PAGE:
The red flag flew briefly over an idyllic patch of Shizuoka prefecture last week. At a hot-spring resort nestled amid tangerine orchards, the Japanese Communist Party staged a congress aimed at reversing its declining performance in national elections--a gathering it billed as a "historic" break from the past. In a 12-page platform, the 82-year-old party ceased to describe itself as a "mass vanguard," dropped overt criticisms of Japan's imperial system and Self-Defense Force (two institutions previously branded "reactionary") and advised members to "begin by sharing the common concerns and needs with politically uncommitted voters."

The party's recent setbacks do not, as outsiders might assume, stem from its espousal of Marxism in one of the world's most enthusiastically capitalist countries. Rather, the party has fallen victim to its own success. By the late 1990s communist candidates were garnering unprecedented national victories and attracting nearly one in 10 voters in recession-weary Japan. Embraced as clean, efficient and committed to social justice, they rapidly became models for rivals from other parties seeking to run--as the JCP always had--against a "corrupt" political establishment. Ironically, the trend culminated in Prime Minister Junichiro Koizumi's rise three years ago on a pledge to "smash" his own party, the long-ruling Liberal Democrats, from within. "So many people bought into this big, dirty trick," says JCP spokesman Setsuzo Otaka. "But we don't mind if other politicians try to be sincere, clean and responsive to the people. That, in a way, is a welcome sign."

National elections held in November further reversed the crimson tide. Fought over new single-seat constituencies, these winner-take-all contests favored big parties; pundits heralded the emergence of a two-party system in which the LDP and opposition Democratic Party of Japan slugged it out (with the LDP winning just barely). Like Koizumi three years ago, the DPJ, too, ran on a manifesto of radical change--stealing a page from the communist playbook. When the votes were counted, JCP representation in the Diet's lower house had fallen from 20 seats to just nine. "The new electoral system made it even more difficult for small parties to win," says Kazuhiro Kobayashi, chief editorial writer at the daily Tokyo Shimbun. "The JCP needs new strategies to survive."

One emerged last week: commie lite. Although delegates speaking at the congress still referred to each other as "comrades" and endlessly cited their official propaganda organ, Red Flag, theirs isn't the communism of Stalin or Mao. Neither leader's tomes were even for sale at a temporary bookstore set up in a tent outside last week's meeting. Instead, shelves brimmed with titles on feminism, Japan's social-welfare system and the environment. Inside the hall, Chairman Tetsuzo Fuwa introduced a campaign to eliminate "confusing" terminology. Where the party had once opposed "American imperialism and monopoly capitalism," for example, it now pledged to "free Japan from U.S. control" and "stop politics that benefits big corporations instead of people." The aim, it seems, is to sound a bit less Red.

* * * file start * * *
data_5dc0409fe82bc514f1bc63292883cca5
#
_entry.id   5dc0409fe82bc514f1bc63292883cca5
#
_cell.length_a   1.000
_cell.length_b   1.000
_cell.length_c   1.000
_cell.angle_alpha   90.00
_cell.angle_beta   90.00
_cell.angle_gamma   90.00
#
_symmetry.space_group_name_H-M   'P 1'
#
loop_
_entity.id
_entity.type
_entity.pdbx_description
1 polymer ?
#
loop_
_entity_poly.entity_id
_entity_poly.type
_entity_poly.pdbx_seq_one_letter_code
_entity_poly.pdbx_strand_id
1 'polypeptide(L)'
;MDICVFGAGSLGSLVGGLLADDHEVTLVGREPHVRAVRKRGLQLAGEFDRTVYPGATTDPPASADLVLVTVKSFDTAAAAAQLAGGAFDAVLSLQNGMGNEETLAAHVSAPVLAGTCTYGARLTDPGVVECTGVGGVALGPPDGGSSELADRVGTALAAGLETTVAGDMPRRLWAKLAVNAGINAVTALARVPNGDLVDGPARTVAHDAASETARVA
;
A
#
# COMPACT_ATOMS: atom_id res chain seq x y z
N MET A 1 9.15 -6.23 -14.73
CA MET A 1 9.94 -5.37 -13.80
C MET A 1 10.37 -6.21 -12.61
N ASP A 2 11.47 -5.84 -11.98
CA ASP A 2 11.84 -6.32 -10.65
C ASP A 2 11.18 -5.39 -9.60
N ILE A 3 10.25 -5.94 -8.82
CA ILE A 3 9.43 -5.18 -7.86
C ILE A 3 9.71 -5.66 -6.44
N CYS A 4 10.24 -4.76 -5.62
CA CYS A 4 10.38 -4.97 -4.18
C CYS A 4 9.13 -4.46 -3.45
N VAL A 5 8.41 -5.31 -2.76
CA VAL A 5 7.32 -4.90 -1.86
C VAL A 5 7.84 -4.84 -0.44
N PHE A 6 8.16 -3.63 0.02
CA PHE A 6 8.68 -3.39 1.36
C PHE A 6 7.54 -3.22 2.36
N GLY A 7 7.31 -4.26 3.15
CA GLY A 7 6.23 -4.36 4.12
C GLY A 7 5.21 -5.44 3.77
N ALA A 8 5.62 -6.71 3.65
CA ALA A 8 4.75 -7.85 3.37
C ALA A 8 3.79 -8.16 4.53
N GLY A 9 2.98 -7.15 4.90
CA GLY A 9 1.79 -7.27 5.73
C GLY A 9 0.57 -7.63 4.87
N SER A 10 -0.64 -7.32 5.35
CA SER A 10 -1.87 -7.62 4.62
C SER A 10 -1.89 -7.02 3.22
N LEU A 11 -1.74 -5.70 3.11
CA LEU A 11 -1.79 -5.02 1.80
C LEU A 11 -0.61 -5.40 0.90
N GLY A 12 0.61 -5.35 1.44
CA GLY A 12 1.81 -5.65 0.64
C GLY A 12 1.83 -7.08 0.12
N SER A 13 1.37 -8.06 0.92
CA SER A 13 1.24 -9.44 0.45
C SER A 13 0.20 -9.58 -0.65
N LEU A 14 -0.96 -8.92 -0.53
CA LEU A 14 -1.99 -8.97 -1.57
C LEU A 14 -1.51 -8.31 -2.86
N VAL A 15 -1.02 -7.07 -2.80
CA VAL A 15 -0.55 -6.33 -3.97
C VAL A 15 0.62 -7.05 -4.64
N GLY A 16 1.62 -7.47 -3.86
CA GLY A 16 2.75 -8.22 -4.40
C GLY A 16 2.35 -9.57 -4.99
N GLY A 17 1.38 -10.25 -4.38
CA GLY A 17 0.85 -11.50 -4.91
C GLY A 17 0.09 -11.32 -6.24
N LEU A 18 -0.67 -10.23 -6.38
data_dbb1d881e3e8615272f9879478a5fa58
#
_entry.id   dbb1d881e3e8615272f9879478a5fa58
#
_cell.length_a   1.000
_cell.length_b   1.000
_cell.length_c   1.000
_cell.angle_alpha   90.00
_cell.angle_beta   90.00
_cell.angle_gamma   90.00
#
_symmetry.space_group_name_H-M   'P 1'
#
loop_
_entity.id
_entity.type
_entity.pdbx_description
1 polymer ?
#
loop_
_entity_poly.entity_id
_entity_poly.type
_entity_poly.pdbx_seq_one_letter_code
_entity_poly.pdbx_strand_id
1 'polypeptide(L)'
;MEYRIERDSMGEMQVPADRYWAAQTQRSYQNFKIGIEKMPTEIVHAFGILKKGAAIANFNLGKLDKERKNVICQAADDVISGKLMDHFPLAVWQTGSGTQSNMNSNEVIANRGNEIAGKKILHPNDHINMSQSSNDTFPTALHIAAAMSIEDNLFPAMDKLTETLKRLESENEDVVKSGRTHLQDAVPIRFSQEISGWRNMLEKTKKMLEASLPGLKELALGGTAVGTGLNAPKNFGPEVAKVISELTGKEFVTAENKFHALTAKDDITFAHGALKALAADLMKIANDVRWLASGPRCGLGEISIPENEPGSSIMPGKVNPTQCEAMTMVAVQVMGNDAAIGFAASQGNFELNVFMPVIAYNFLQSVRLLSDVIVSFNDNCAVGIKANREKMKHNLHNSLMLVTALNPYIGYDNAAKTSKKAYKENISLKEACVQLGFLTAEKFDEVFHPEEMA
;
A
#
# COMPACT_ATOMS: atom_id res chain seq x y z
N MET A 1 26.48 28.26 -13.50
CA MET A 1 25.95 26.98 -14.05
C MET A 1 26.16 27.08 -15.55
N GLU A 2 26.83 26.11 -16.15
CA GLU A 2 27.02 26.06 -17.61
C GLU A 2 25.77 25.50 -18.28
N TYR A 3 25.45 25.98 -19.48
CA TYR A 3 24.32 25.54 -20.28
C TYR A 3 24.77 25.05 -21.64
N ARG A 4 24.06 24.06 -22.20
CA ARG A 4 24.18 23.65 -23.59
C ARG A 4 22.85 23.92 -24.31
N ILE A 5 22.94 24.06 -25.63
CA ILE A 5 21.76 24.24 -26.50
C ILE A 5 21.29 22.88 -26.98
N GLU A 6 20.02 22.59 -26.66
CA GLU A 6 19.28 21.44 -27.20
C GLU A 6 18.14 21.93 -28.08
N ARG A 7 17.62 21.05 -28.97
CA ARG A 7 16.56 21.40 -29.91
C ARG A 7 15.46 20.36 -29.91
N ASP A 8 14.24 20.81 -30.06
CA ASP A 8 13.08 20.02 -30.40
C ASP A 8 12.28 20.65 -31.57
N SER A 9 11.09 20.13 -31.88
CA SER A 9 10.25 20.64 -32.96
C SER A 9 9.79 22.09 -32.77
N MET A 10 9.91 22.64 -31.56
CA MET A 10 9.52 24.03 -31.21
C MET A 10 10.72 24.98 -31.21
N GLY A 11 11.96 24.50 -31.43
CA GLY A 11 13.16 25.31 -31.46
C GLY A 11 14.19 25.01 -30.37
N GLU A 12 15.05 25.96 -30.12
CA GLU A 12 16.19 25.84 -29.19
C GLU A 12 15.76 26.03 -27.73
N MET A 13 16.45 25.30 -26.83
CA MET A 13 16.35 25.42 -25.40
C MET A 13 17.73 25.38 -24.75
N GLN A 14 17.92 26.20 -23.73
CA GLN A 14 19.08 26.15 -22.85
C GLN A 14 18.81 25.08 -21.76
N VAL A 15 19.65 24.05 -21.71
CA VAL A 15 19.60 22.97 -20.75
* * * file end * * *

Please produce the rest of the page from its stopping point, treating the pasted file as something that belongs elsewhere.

Many JCP policies are quite popular. It opposes a planned constitutional revision to expand the role of the country's military, denounces the ongoing war in Iraq and decries Koizumi's plan to slash local-government budgets. The party's main target constituency is disaffected yet politically uncommitted Japanese, a category it thinks may encompass 50 to 60 percent of all eligible voters. "Many feel insecure about their lives and express strong dissatisfaction with the government's economic policies," states the party's new platform, calling this group "decisive in determining the outcome of elections."

A new JCP recruiting drive aims to expand the rank and file to 500,000 by 2005, up 20 percent from today. Despite recent setbacks in national races, party membership has risen steadily since the mid-1990s, as have communist victories in local elections. Card-carrying members now occupy 4,158 seats in local assemblies, the most for any single party in Japan, and JCP-supported mayors hold more than 50 posts--making the communists a powerful grass-roots force. One typical victor, Tsuyoshi Hashimoto, won re-election in his district last month after providing free medical treatment for children not yet in school and government-sponsored afternoon day care to support working mothers.

The JCP's new strategy is likely to win more supporters than true converts. Like Yoshitoh Takeda, a 68-year-old former company executive, many Japanese use the party as an outlet for their frustration. "I am not a communist, but I think most JCP policies are fair and correct," he says. "I vote for them as the only party that stands firm against the [LDP's] arrogance. I would be glad to see them gain enough seats that the LDP feels a sense of crisis." Call it the dialectic of Japanese politics.